Notwithstanding North River's protestations to the contrary, it is crystal clear that the Second Circuit's opinion in Boeing overrules that aspect of Nereus upon which I relied in directing a consolidated arbitration over the objections of the two groups of Reinsurers.

 In Boeing the Second Circuit acknowledged Nereus's conclusion "that the FAA's 'liberal purposes' and the Federal Rules of Civil Procedure allow us to consolidate arbitration proceedings absent consent." 998 F.2d at 71. In footnote 1 on that page the court of appeals collects a number of district court cases directing consolidated arbitrations on the strength of the Nereus conclusion; my May 23, 1991 opinion in the instant case is one of them. But that conclusion, the court of appeals squarely holds in Boeing, "is no longer good law." Id. The rule in this circuit now is that "the district court cannot consolidate arbitration proceedings arising from separate agreements to arbitrate, absent the parties' agreement to allow such consolidation." Id. at 74. It is profitless for a district judge to analyze how the court of appeals arrived at that conclusion. I am bound by it.

 In the case at bar the two groups of Reinsurers opposed consolidation. Boeing therefore impacts upon the case unless it can be said that all the respondent Reinsurers were bound by the same agreement to arbitrate, or that in some manner they agreed to consolidation, notwithstanding their opposition at the time of North River's first petition to this Court.

 I do not think that either proposition can be sustained. While each Reinsurer subscribed to the same treaty, the resulting arrangement was a number of separate contracts between the primary insurer on the one hand and, on the other, each reinsurer for its individually designated percentage of the total treaty liability. Those separate contracts are capable of amendment or change in manners binding only on some reinsurers and not on others; the aggregate endorsement negotiated by North River and the London Reinsurers illustrates that principle. The contractual liability of reinsurers under a reinsurance treaty is traditionally regarded as several, not joint. See U.S. Reinsurers' Reply Brief at 9 n.7.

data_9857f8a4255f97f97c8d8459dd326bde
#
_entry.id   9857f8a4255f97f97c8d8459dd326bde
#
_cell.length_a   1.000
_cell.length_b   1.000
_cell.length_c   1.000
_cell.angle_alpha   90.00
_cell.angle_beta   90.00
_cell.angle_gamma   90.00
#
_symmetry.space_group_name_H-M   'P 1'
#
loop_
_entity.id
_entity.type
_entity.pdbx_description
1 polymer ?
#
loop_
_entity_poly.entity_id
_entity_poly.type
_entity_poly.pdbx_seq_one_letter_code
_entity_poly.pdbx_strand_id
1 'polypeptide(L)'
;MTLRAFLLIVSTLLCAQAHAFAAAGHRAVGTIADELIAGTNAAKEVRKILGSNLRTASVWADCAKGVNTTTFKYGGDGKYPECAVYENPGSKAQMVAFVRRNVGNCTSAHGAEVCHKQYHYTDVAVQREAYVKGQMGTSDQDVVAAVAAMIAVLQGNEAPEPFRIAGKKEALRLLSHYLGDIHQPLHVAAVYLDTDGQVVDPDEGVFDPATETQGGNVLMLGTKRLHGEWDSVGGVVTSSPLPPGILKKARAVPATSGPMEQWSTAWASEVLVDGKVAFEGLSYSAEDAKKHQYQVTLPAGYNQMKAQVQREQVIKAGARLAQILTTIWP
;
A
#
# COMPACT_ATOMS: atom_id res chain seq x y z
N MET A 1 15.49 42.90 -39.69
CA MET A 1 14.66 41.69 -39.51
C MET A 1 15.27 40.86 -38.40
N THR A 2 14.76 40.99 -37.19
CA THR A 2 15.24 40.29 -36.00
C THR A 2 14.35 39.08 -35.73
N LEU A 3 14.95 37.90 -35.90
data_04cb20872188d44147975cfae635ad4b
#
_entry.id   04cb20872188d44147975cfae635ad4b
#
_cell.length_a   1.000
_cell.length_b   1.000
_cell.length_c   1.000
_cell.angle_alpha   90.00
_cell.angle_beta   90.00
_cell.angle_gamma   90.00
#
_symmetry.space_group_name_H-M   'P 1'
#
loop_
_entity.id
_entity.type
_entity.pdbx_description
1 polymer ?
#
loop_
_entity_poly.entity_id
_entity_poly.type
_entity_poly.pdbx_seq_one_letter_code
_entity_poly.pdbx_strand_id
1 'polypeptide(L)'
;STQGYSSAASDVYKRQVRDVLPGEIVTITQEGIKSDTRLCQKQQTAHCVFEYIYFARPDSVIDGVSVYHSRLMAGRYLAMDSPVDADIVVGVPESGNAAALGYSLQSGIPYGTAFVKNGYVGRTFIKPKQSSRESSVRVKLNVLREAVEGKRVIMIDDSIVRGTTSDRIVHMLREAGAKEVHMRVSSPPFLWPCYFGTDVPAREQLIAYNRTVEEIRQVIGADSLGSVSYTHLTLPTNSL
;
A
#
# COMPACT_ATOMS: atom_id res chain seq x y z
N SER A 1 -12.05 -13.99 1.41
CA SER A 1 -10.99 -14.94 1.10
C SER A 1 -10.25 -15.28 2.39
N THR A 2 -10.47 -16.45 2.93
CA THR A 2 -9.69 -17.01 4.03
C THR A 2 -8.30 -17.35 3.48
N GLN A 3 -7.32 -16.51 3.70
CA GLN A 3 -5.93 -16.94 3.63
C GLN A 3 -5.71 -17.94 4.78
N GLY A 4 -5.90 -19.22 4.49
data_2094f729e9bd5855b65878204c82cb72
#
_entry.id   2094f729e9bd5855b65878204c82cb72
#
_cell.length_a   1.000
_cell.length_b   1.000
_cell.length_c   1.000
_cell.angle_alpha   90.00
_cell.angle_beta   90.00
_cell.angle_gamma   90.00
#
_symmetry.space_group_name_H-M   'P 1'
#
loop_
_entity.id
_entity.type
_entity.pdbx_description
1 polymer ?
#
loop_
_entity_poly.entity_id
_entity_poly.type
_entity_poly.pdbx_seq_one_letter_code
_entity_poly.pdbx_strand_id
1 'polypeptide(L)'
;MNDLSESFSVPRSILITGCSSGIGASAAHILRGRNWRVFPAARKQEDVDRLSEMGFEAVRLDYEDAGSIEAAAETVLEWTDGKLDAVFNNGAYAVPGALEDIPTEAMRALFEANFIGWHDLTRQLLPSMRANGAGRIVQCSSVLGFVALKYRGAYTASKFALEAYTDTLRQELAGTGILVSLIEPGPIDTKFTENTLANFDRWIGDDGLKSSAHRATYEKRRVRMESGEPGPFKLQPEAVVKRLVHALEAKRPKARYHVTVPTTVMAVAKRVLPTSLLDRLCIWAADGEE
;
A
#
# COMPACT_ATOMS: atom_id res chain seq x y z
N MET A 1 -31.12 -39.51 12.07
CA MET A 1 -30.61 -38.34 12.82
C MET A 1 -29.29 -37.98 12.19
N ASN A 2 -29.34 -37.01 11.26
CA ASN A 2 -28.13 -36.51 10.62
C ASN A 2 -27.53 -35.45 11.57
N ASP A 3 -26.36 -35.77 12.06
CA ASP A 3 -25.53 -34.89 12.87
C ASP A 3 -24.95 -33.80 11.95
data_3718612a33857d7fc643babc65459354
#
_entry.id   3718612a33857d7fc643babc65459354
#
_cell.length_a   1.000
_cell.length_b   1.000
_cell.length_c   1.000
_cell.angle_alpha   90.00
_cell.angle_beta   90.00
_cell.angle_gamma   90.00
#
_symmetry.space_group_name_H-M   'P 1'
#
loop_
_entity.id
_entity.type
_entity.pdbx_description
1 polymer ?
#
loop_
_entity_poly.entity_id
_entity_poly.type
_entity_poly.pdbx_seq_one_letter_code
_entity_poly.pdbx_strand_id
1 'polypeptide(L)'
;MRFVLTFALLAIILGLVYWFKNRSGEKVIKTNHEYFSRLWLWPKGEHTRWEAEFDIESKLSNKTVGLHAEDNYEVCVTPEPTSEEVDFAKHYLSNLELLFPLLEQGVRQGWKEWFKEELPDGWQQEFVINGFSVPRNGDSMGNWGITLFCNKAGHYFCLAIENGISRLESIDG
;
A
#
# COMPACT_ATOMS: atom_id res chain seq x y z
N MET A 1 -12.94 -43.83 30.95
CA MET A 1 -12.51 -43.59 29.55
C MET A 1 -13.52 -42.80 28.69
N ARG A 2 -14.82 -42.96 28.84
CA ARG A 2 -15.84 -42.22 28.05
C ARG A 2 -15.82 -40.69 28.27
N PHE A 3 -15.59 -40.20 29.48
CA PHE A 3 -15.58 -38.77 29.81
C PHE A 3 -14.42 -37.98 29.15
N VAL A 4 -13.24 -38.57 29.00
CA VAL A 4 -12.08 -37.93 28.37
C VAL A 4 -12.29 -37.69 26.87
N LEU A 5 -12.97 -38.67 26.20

Nor can the Reinsurers at bar be said to have agreed to a consolidated arbitration in their separate contracts. While the arbitration clause is the same in each subscribed treaty, it speaks in terms of disputes arising between "the reinsured and the reinsurer" (I have emphasized the singular form of the noun). North River did not suggest in its original petition to compel consolidation that the Reinsurers had contractually agreed to it; nor could it plausibly have done so. When a primary insurer and its several reinsurers wish to provide in their contracts for multi-party arbitration having the practical effect of consolidation, they know how to do so. Indeed, in 1981 the arbitration clause in the treaties at issue in this case was amended to provide that "if more than one reinsurer is involved in the same dispute, all such reinsurers shall act as one party for purposes of this clause," an amendment which goes on to provide explicitly that it shall not be construed as "changing the liability of the reinsurers under the terms of this contract from several to joint." U.S. Reinsurers' Reply Brief at 9 n.7. If by operation of law the Reinsurers had agreed to consolidated arbitration under the previously existing arbitration clause, there would have been no need to amend it.

 Therefore I conclude that there is no principled way to distinguish the case at bar from Boeing. Surely in Boeing there were factors which under a "liberal" construction of the FAA militated in favor of consolidation. The case arose out of damage during ground testing to a helicopter owned by the United Kingdom. Boeing built the helicopter and Textron, Inc. built its engine. Presumably each company blamed the other for the accident, although the court of appeals' opinion does not say so expressly and the district court proceedings were sealed. Boeing and Textron had separate contracts with the United Kingdom containing identical arbitration clauses. The United Kingdom asked Boeing and Textron to agree to a consolidated arbitration. The desired benefits to the United Kingdom were apparent, including the avoidance of inconsistent awards. Boeing refused. The United Kingdom petitioned this Court (Stanton, J.) to order a consolidated arbitration. Judge Stanton did so, on the authority of Nereus, entered judgment accordingly, and stayed his judgment pending appeal. The Second Circuit overruled Nereus and reversed. The case at bar cannot be distinguished from Boeing.

 The remaining question is whether respondents are procedurally barred from raising the point. North River says that the Reinsurers' failure to appeal from this Court's May 23 and July 19, 1991 opinions and orders calls into play the law of the case doctrine, so that the consolidated arbitration directed by the May 23 opinion is invulnerable to attack. In addition, North River contends that the particular circumstances of this case do not fall within the FAA's limited grounds for vacating an award; and that the Reinsurers are barred by the equitable doctrines of waiver and estoppel. These arguments are not persuasive.